Performances of White Pine and White Spruce Treated with Organic Fungicides Using an Aqueous Buffered Amine Oxide Preservation System

Simon Pepin, Pierre Blanchet, Véronic Landry

Abstract


Wood is an environmentally friendly material for the construction of buildings, and it possesses great physical and mechanical properties. However, under certain circumstances, it needs to be protected from degradation. This can be achieved either by proper design or treatment. In this study, eastern white pine (Pinus strobus L.) and white spruce (Picea glauca (Moench) Voss) were impregnated with propiconazole and 3-iodo-2-propynyl butylcarbamate, which are two organic fungicides. Unlike most impregnation techniques, no pressure treatment was needed. Instead, an aqueous buffered amine oxide system was used to allow the fungicides to diffuse rapidly into the wood. Many combinations of fungicides and amine oxides, as well as different diffusion times were tested to study the effect of the treatment on the dimensional stability and resistance to decay fungi. It was found that only the amine oxide affected the dimensional stability of the treated wood, with anti-swelling and anti-shrinking efficiencies values up to 30%. Amine oxides and fungicides both had an impact on the weight loss caused by the brown rot fungi. The weight loss after 10 weeks of exposure to Rhodonia placenta was reduced by half when using amine oxides or fungicides, and it was completely inhibited when they were combined.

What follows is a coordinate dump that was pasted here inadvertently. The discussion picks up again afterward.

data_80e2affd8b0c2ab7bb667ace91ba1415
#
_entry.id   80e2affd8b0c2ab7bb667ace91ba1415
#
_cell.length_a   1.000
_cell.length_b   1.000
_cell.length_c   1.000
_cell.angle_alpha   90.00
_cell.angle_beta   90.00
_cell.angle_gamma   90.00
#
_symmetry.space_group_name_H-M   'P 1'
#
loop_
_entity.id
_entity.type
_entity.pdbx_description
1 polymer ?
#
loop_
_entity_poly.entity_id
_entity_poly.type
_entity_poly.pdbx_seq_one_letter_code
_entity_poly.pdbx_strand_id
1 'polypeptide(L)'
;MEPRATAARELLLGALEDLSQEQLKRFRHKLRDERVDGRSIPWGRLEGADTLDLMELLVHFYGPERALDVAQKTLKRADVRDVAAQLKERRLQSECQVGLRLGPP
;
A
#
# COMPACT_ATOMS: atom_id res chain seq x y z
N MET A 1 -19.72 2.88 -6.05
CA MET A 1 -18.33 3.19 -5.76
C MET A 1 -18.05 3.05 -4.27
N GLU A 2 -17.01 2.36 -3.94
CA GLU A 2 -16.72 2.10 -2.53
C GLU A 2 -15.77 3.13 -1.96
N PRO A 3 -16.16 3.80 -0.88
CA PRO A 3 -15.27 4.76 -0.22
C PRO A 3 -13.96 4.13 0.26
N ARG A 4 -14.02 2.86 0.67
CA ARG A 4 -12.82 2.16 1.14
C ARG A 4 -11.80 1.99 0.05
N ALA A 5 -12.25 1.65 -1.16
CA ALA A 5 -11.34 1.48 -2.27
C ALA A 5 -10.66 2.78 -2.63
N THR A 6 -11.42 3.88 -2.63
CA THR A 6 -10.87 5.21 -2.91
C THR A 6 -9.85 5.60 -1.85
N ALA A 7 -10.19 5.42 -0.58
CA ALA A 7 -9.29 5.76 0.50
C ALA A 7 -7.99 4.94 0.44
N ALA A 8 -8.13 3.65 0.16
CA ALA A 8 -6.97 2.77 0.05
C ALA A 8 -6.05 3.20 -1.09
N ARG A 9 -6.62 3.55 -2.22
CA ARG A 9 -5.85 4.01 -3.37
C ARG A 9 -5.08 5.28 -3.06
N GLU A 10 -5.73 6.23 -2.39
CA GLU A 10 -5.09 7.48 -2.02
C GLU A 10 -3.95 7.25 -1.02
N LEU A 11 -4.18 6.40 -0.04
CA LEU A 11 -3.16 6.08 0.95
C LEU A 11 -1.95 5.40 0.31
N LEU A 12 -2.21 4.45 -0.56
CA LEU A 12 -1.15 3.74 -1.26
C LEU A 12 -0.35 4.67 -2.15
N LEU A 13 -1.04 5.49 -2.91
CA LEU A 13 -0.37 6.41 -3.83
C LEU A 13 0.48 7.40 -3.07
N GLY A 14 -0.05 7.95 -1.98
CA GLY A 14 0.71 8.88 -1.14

Keywords


Wood preservation; Amine oxide; Propiconazole; 3-Iodo-2-propynyl N-butylcarbamate, Brown rot; Dimensional stability; White pine; White spruce

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Welcome to BioResources! This online, peer-reviewed journal is devoted to the science and engineering of biomaterials and chemicals from lignocellulosic sources for new end uses and new capabilities. The editors of BioResources would be very happy to assist you during the process of submitting or reviewing articles. Please note that logging in is required in order to submit or review articles. Martin A. Hubbe, (919) 513-3022, hubbe@ncsu.edu; Lucian A. Lucia, (919) 515-7707, lucian.lucia@gmail.com URLs: bioresourcesjournal.com; http://ncsu.edu/bioresources ISSN: 1930-2126